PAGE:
In previous blogs, I've talked about the increasing evidence that diets high in animal protein - meat and dairy - are bad for our health. The most interesting example, I think, was the excellent health documentary Forks over Knives
, but there is also evidence specifically about diet changes, gut flora and bowel cancer, as well as the news that meat-free diets can make your cells younger
A new article out this week adds to that corpus of knowledge. The article
appeared in this week's New Scientist magazine and reports on a recent health study of tens of thousands of people in Sweden. The study ran for over 20 years and focussed on milk consumption by adults. It found that:
'the more milk people drank, the more likely they were to die or experience a bone fracture during the study period.'
The study also found that women who reported that they drank three-or-more glasses of milk a day had almost double
the risk of dying during the study period as those who reported only drinking one.
This evidence flies in the face of the traditional view of milk; that it's a healthy food and that it helps our bones because it contains calcium. Clearly, this view needs a very strong review. As far as I can remember, the forks over knives documentary gives an explanation that fits the Swedish study very well. Forks over Knives explains that milk does contain calcium but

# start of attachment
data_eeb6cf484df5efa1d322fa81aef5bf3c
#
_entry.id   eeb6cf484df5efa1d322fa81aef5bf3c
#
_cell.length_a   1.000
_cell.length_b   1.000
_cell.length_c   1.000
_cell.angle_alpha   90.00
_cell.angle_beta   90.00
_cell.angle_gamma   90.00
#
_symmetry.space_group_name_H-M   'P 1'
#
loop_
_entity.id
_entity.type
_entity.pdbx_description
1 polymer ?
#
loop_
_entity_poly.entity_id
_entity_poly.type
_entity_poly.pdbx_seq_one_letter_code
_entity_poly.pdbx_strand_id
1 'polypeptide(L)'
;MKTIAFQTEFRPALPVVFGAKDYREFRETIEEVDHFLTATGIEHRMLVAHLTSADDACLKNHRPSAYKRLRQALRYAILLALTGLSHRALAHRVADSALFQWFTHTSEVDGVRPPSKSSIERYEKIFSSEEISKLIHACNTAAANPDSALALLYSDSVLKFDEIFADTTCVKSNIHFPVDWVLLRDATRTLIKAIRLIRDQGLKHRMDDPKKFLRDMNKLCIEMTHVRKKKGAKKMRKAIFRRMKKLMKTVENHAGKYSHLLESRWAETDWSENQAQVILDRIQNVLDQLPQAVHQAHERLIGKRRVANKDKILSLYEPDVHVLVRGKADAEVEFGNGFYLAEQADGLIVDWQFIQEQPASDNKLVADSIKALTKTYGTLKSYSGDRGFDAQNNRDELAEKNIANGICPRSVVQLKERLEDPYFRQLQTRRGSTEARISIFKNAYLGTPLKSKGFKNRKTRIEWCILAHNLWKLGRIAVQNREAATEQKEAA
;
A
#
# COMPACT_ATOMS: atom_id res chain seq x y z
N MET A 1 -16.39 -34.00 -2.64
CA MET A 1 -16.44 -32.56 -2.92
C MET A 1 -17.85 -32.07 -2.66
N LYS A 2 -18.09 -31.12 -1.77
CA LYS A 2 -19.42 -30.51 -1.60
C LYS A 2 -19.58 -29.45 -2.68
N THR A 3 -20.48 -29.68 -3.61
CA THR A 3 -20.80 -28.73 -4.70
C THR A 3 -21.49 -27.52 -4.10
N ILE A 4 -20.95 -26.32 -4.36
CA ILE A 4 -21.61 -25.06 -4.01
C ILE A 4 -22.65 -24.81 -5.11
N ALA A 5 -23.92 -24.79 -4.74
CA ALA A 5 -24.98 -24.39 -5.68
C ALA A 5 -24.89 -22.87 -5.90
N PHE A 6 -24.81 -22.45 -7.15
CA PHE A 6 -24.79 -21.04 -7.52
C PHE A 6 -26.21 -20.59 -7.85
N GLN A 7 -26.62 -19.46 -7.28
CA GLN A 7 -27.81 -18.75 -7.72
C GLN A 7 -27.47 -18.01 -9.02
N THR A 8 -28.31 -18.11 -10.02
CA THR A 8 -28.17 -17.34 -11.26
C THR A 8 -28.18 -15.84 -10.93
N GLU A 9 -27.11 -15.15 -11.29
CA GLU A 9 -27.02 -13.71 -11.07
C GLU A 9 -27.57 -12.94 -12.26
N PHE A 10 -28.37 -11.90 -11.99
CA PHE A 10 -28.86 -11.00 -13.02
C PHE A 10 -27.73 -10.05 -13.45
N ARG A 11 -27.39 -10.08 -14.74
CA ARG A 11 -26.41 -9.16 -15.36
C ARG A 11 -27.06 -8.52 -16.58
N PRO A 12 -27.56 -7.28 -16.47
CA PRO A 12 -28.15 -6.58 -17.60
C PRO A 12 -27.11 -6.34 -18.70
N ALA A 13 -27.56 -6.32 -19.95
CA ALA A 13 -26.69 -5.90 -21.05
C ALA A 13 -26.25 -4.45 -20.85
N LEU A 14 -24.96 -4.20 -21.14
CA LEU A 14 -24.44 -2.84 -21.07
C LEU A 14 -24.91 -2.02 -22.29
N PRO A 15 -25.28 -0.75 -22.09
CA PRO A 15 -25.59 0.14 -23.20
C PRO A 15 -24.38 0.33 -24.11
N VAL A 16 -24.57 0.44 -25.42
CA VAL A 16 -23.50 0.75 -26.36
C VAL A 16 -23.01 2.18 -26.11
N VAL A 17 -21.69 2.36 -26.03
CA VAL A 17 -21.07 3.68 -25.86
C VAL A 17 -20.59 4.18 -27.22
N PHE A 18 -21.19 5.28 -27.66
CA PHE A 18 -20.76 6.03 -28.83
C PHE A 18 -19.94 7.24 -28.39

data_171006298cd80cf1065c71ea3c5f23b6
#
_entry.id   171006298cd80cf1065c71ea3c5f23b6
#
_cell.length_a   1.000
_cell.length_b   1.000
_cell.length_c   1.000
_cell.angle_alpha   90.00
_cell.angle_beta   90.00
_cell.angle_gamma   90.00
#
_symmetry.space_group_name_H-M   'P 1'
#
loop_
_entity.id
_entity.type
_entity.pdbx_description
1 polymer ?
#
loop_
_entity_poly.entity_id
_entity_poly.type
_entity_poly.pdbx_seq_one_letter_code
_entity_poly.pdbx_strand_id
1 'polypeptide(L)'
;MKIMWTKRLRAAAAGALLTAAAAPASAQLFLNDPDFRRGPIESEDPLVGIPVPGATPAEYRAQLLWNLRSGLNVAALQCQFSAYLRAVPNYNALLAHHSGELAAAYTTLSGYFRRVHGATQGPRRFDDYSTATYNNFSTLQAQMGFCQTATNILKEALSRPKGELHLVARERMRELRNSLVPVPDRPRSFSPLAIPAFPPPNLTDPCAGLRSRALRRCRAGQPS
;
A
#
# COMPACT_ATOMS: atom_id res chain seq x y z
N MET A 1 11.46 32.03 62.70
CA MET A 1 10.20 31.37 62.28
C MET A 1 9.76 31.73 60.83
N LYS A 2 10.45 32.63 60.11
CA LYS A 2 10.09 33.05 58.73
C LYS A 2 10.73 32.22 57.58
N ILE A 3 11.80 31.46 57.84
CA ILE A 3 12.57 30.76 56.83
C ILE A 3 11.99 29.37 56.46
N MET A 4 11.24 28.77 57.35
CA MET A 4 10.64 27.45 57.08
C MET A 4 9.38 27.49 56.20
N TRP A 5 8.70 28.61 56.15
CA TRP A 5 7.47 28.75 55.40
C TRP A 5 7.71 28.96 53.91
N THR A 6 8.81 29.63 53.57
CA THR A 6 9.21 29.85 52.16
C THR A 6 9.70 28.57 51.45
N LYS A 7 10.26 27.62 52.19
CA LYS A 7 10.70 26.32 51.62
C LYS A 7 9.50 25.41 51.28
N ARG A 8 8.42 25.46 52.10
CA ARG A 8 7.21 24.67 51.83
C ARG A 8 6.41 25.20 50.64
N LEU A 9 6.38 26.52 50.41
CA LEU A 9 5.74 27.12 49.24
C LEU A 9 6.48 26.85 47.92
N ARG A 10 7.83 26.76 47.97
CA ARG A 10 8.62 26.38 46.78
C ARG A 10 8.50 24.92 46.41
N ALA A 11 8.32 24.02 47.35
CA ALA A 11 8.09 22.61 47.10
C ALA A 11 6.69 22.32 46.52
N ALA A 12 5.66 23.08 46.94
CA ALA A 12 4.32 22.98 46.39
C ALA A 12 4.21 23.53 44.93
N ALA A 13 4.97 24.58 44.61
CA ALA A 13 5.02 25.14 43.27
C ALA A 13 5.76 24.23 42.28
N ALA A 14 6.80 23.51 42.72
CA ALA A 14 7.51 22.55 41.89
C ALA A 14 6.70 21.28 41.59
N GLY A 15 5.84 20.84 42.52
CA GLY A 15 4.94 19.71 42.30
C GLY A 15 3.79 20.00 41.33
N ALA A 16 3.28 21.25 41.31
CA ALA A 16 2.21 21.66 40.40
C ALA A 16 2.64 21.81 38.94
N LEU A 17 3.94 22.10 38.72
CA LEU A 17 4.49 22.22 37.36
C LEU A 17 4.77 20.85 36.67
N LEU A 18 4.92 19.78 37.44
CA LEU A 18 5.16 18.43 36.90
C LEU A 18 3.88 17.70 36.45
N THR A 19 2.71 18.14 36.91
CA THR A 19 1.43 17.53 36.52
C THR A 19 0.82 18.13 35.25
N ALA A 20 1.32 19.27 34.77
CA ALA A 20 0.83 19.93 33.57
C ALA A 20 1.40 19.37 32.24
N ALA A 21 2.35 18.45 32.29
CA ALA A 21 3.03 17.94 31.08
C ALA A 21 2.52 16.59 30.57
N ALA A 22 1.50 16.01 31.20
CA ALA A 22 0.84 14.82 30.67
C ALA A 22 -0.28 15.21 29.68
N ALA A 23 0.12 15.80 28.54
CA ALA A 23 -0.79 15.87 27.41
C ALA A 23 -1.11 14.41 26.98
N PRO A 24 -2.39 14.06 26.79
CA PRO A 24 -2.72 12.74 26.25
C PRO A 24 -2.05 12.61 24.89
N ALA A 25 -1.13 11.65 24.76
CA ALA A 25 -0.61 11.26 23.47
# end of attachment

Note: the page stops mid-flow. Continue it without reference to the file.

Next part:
our bodies can't absorb that calcium because we don't have the appropriate enzymes (not surprisingly, as we're not calves). After digestion, the proteins and other elements in milk can create an acid environment in our blood. Our body has to rectify that acid-alkaline balance by drawing calcium from our bones. The bizarre net result is that drinking milk causes us to lose
calcium from our bones, not gain it.
This theory is not mentioned in the New Scientist article. It reports that the scientists at Uppsala University could not state a definite causal connection to explain the results of their study. They felt the most likely explanation was that drinking milk was causing inflammation.
Whichever it is, the facts speak for themselves. Don't believe anyone who says that drinking milk is good for your bones.